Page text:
Gustavo Bondoni is an Argentine novelist whose latest novel, Timeless is a thriller about a journalist.  You can have a look at it here.

With Trimmed Edges

Astounding Stories August 1936

Last time, we looked at the January 1934 issue of Astounding Stories with an eye towards understanding what the transition between the old-time pulps and the Golden Age of Science Fiction actually looked like.

One of the hallmarks of the pulp age is, as its name suggests, the use of low-quality pulp paper with untrimmed edges.  The paper itself felt soft and of much better quality than, say the stuff used in 1970s paperbacks that turns brittle and brown (as opposed to the well-creamed-coffee color of the pulp stock), but there’s no arguing that the untrimmed edges give the publications a bit of an unfinished look.

In the two-and-a-half years between that issue and the other one I’ve recently read (August 1936 – pictured above), however, a major innovation occurred at Astounding: trimmed edges!  This complete break with pulp tradition makes less difference today than it probably did eighty-odd years ago on the newsstands.

Once more, I turned to the letters section, Brass Tacks, to see what reader reaction to the change had been.  As expected, the fans were enthusiastic with what they saw as a major advance, and the section also informed me that the change had happened only a few issues before the one I was holding.  But that wasn’t the only thing they talked about: the letters section had, by this time become a major concentration point for amateur literary critics.  The discussion of the merits of the various authors was quite heated… and the old argument about the pulp-style and Golden Age styles that we discussed last time was still alive and well.  Some of the readers were very vocal against the new, more literary and scientific style of story.

Interestingly, John W. Campbell, though not the editor, was already in evidence by this issue.  He wrote a science article about Mercury, apparently part of a series.  Also, this issue showed the return of two authors who’d been in the earlier edition: Nat Schachner and the great Jack WIlliamson.  Other famous names in this one were Murray Leinster and Stanley Weinbaum (who, the editor informed us, would no longer be appearing in Astounding – he’d died in December at the age of 33… and with an enviable body of work behind him).

With regards to the fiction itself, this one was a lucky buy, as it had the beginning of one serial (The Incredible Invasion – Leinster) and the end of another (The Cometeers – Williamson) which meant that I didn’t get stuck with the middle of anything which is always harder to draw conclusions from.  It was these two fragments plus the Schachner tale “The Return of the Murians” which stuck most in my mind.  There was nothing quite like the story “Colossus” which was the highlight of the January 1934 issue, but on the flip side, there were no real duds in this one either.

In general, we’ve definitely moved one step closer to the Golden Age here.  The style and names are almost all there, as are the trimmed edges.  It took one man’s vision to bring it all together… someday, I should probably read an early Campbell Astounding to see how it looks.  And when I do, I’ll write about it here.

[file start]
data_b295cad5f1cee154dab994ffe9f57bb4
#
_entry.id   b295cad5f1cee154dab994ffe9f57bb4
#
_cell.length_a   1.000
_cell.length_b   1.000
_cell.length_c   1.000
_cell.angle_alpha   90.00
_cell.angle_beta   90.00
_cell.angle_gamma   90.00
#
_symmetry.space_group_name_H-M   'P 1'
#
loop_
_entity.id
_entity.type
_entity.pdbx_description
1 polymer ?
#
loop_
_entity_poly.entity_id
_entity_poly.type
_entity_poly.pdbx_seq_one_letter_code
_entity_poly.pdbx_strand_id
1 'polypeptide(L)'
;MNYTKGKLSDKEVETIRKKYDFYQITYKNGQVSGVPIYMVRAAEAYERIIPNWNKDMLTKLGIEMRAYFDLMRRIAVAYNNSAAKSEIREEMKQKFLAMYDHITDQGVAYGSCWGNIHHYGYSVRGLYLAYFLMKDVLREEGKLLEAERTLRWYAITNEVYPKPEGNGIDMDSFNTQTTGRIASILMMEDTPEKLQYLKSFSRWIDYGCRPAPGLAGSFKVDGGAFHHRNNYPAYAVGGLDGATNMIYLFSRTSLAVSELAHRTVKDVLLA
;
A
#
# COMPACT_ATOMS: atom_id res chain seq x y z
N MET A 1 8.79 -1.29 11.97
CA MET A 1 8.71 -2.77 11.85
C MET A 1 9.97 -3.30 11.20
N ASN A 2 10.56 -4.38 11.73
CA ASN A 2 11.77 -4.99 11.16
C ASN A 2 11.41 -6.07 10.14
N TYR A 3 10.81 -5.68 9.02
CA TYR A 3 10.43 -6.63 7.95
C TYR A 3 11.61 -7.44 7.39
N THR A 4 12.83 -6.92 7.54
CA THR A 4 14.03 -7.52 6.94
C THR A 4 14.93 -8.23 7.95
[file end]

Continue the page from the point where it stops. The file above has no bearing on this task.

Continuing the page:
Gustavo Bondoni’s latest book, Timeless, follows journalist Marianne Caruso as she investigates a mysterious author… only to run afoul of the very criminals the man writes about.  You can check it out here.

Before the Golden Age

Astounding Stories - January 1934

Many of us who read science fiction were introduced to the genre, knowingly or not, through the authors from the Golden Age.  Essentially, if your foundation in SF comes from Asimov, Heinlein or Clarke, you are a child of the Golden Age (even if you’re no longer a child).

It’s the era of science fiction that has been discussed, anthologized and studied harder than any other.  It is to the genre what “Pride and Prejudice” is to romantic novels (and romantic comedies).  The era towers so far above today’s genre writing that if you ask random readers the name of an SF novel today, most of them will still choose books from that era (especially if we recognize that 1984 and Brave New World are novels from the same period).

To be fair, there have been a few monumental classics, books that have stuck in the canon after the Golden Age ended (Dune, Ender’s Game and, perhaps, Ringworld come to mind), but for the most part, the end of that era marked the end of the public’s fascination with the genre as a literary form (of course, they still flock to theaters to watch genre films, but that’s another story).

The causes are myriad, and today’s SF is often more a platform for political preaching (although, to be fair, it often was in the Golden Age, too) than it is an entertainment medium.

Scholars agree that the Golden Age began on the day that John W. Campbell took over the editor’s position at Astounding.  His new views on what science fiction should be forever changed the genre… and he had a brilliant eye for talent when it came to writers, too.

But as someone who’s already read a lot of what the Golden Age has to offer, and who is conversant with the later eras as well, I was curious to find out what had come before.  What were these famous glory days better than?  I assumed it was something that came before (the people who came later have been fighting the idea that the Golden Age was in any way a good thing… and they’ve been losing that battle for fifty years).